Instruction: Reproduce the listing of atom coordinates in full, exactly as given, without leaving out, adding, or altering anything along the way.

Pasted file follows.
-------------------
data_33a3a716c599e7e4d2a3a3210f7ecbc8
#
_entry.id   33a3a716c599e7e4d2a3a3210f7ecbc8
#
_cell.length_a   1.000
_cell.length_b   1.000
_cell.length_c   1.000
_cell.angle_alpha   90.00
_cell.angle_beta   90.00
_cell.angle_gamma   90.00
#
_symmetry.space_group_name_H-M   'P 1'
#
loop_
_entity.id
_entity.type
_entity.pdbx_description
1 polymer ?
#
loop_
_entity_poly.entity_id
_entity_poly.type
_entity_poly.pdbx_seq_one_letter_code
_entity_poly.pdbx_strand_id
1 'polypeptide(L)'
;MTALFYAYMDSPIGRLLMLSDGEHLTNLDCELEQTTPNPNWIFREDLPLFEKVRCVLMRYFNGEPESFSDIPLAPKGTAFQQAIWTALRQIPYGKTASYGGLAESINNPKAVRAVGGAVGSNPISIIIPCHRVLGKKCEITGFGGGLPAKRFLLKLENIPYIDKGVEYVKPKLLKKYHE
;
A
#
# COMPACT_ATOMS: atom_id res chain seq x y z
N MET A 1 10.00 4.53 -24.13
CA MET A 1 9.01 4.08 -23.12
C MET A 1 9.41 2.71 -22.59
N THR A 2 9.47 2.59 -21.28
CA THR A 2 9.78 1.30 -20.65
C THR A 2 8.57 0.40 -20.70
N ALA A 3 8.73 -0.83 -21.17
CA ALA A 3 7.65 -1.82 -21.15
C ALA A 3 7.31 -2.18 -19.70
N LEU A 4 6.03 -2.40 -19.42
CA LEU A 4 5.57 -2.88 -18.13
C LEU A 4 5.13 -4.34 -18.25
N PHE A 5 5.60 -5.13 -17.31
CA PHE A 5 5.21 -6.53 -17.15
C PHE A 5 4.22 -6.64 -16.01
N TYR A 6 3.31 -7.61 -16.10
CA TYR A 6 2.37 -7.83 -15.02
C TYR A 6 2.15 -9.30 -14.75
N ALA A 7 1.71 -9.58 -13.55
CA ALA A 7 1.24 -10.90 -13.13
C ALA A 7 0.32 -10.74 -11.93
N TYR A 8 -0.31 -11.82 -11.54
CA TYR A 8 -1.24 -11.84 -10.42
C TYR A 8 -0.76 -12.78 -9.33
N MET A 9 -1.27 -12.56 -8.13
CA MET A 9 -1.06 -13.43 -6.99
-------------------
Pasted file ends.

data_33a3a716c599e7e4d2a3a3210f7ecbc8
#
_entry.id   33a3a716c599e7e4d2a3a3210f7ecbc8
#
_cell.length_a   1.000
_cell.length_b   1.000
_cell.length_c   1.000
_cell.angle_alpha   90.00
_cell.angle_beta   90.00
_cell.angle_gamma   90.00
#
_symmetry.space_group_name_H-M   'P 1'
#
loop_
_entity.id
_entity.type
_entity.pdbx_description
1 polymer ?
#
loop_
_entity_poly.entity_id
_entity_poly.type
_entity_poly.pdbx_seq_one_letter_code
_entity_poly.pdbx_strand_id
1 'polypeptide(L)'
;MTALFYAYMDSPIGRLLMLSDGEHLTNLDCELEQTTPNPNWIFREDLPLFEKVRCVLMRYFNGEPESFSDIPLAPKGTAFQQAIWTALRQIPYGKTASYGGLAESINNPKAVRAVGGAVGSNPISIIIPCHRVLGKKCEITGFGGGLPAKRFLLKLENIPYIDKGVEYVKPKLLKKYHE
;
A
#
# COMPACT_ATOMS: atom_id res chain seq x y z
N MET A 1 10.00 4.53 -24.13
CA MET A 1 9.01 4.08 -23.12
C MET A 1 9.41 2.71 -22.59
N THR A 2 9.47 2.59 -21.28
CA THR A 2 9.78 1.30 -20.65
C THR A 2 8.57 0.40 -20.70
N ALA A 3 8.73 -0.83 -21.17
CA ALA A 3 7.65 -1.82 -21.15
C ALA A 3 7.31 -2.18 -19.70
N LEU A 4 6.03 -2.40 -19.42
CA LEU A 4 5.57 -2.88 -18.13
C LEU A 4 5.13 -4.34 -18.25
N PHE A 5 5.60 -5.13 -17.31
CA PHE A 5 5.21 -6.53 -17.15
C PHE A 5 4.22 -6.64 -16.01
N TYR A 6 3.31 -7.61 -16.10
CA TYR A 6 2.37 -7.83 -15.02
C TYR A 6 2.15 -9.30 -14.75
N ALA A 7 1.71 -9.58 -13.55
CA ALA A 7 1.24 -10.90 -13.13
C ALA A 7 0.32 -10.74 -11.93
N TYR A 8 -0.31 -11.82 -11.54
CA TYR A 8 -1.24 -11.84 -10.42
C TYR A 8 -0.76 -12.78 -9.33
N MET A 9 -1.27 -12.56 -8.13
CA MET A 9 -1.06 -13.43 -6.99